"The pandemic is never really going to be over for me as long as I have long COVID," Jackson said.

"Having my friends, my family, my employer, my disability provider not authenticate my experience, essentially just completely disregarding it, thinking that I'm being a drama queen or that this is just something that you can will away," said Johanna Añonuevo, living with long COVID.

"There is no public warning, no mention from public health officials from the presidential administrations, public health officials, that long COVID is a serious public health issue," said Olenka Sayko, living with long COVID. "They'll play it off and say that vaccination, Paxlovid, you know, helps you. I mean, I'm sure it helps some people, didn't help me."

Brain scans

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The World Health Organization defines long COVID as symptoms that are present for 3 months after being infected and linger for at least two months.


There are hundreds of long COVID clinics and rehab centers open now across the country, and research is ongoing. The National Institutes of Health pulled from more than $1 billion in congressional funding for its RECOVER program to study the long-term effects of COVID.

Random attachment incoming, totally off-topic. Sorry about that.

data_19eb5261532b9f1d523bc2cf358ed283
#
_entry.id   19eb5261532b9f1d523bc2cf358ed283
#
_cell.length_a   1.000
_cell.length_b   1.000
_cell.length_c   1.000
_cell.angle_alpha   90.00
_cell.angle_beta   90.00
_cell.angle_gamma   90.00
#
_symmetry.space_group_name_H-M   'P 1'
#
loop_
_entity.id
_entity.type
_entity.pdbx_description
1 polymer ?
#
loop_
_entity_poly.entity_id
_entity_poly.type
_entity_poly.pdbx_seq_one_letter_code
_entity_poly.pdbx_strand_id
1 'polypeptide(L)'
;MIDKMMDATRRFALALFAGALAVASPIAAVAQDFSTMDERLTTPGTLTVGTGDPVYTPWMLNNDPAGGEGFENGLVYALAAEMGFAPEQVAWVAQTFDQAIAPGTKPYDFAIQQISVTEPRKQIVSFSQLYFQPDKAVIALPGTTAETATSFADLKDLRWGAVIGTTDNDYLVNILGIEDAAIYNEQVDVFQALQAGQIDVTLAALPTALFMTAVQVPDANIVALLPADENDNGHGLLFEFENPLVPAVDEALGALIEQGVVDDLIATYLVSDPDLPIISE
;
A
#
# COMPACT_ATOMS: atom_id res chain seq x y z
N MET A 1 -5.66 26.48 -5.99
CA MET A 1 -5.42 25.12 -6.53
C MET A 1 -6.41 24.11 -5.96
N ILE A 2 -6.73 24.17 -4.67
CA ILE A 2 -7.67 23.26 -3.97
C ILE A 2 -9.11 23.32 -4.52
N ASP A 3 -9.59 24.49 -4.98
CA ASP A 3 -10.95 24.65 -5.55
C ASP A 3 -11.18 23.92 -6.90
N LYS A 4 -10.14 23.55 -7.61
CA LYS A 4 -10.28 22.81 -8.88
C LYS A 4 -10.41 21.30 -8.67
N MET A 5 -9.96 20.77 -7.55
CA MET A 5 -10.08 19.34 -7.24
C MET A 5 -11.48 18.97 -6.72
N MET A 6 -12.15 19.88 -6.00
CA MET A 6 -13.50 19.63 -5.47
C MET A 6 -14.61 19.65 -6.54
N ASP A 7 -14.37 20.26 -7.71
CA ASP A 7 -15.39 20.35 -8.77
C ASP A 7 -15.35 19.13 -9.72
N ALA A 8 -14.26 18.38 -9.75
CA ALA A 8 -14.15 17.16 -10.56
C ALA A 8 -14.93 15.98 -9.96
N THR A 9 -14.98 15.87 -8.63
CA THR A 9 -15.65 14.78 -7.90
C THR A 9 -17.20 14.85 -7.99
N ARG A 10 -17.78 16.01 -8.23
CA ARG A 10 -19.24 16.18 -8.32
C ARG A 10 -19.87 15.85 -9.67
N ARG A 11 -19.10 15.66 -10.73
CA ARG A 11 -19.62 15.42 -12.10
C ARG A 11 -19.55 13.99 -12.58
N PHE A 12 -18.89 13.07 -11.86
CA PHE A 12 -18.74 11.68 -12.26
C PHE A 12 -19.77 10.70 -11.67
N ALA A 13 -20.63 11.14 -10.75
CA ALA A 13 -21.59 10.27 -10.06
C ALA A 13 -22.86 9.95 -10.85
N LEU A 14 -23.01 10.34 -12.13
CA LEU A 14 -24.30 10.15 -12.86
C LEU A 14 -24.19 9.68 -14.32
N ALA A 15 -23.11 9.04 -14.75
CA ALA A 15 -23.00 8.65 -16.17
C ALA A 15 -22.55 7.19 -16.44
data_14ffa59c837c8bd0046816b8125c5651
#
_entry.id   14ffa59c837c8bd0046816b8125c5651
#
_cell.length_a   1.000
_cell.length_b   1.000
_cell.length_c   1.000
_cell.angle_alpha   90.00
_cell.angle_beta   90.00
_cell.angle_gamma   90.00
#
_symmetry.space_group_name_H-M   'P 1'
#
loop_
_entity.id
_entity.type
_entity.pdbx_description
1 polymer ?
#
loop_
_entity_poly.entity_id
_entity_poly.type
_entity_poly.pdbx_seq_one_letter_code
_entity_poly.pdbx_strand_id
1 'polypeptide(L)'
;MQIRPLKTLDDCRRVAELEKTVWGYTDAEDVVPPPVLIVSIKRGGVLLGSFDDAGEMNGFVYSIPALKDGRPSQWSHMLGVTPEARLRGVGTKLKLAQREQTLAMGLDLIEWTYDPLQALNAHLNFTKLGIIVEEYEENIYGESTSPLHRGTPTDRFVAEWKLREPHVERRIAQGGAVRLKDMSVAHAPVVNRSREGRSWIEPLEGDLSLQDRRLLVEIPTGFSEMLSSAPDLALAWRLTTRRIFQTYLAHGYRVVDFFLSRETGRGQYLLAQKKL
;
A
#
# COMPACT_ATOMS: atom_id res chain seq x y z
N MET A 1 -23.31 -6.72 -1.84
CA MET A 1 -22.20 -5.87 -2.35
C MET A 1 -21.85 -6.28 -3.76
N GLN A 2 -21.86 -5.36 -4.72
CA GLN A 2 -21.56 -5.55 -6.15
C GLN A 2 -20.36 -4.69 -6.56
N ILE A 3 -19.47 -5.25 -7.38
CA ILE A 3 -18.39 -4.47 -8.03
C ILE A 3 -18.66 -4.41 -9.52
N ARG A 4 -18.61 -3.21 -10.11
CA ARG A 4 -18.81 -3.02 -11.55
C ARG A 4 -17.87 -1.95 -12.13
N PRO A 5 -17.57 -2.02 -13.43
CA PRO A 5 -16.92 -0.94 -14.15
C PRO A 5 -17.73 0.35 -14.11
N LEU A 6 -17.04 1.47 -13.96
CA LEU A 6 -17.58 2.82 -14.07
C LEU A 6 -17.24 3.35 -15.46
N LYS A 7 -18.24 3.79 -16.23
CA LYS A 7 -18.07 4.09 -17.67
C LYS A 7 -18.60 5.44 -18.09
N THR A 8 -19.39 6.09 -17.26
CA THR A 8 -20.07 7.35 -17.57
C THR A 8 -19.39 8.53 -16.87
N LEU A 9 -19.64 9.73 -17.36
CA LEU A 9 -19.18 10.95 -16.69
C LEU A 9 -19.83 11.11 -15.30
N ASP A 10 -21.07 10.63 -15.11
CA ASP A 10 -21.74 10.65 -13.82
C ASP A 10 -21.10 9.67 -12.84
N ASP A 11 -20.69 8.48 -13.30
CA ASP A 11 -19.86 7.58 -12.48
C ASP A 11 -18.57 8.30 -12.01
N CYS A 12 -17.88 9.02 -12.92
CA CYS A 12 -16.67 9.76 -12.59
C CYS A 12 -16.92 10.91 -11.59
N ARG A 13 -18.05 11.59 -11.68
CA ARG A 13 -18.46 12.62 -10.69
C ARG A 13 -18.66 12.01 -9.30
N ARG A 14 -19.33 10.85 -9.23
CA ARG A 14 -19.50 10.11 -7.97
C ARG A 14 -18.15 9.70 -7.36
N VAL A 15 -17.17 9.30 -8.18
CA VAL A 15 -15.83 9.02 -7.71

So, what are researchers focusing on when it comes to long COVID and treating it?

As mentioned, understanding what causes long COVID is a top priority. Scripps News spoke with Dr. Michael Brode at the University of Texas, who handles its post COVID-19 treatment operations, and he had two things he was focused on.

"The first is that there's clearly neurologic inflammation happening," Brode said. "We see that in studies that show that actually the part of the brain that should be keeping out inflammation is actually activating, causing inflammation."

The second has to do with oxygen in the bodies of people with long COVID.

"Heart pumps the blood, lungs put oxygen in the blood, but we find out that the oxygen returns to the heart without the body using it, so returns full of oxygen that the body didn't use," Brode said. "So the question is: Why didn't the body use that oxygen? Is it a problem of some metastablism, the body's ability to make energy from oxygen, or is it a problem with the abilities? The body's ability to extract that oxygen from the circulation, it could be both of those things. I think that problem of the body not using the oxygen and energy clearly explains the fatigue, the muscle pain."

Medical experts are still looking for prevention tools, but as of now, the best way to prevent long COVID is to prevent infection. That being said, there are some signs taking certain medications when a person first gets sick might make long COVID less likely to develop.

A study published in November found the common anti-viral Paxlovid reduced long COVID by about 25%, and in March, a preprint study released by the medical journal The Lancet found the diabetes drug Metformin could reduce long COVID rates by over 40%.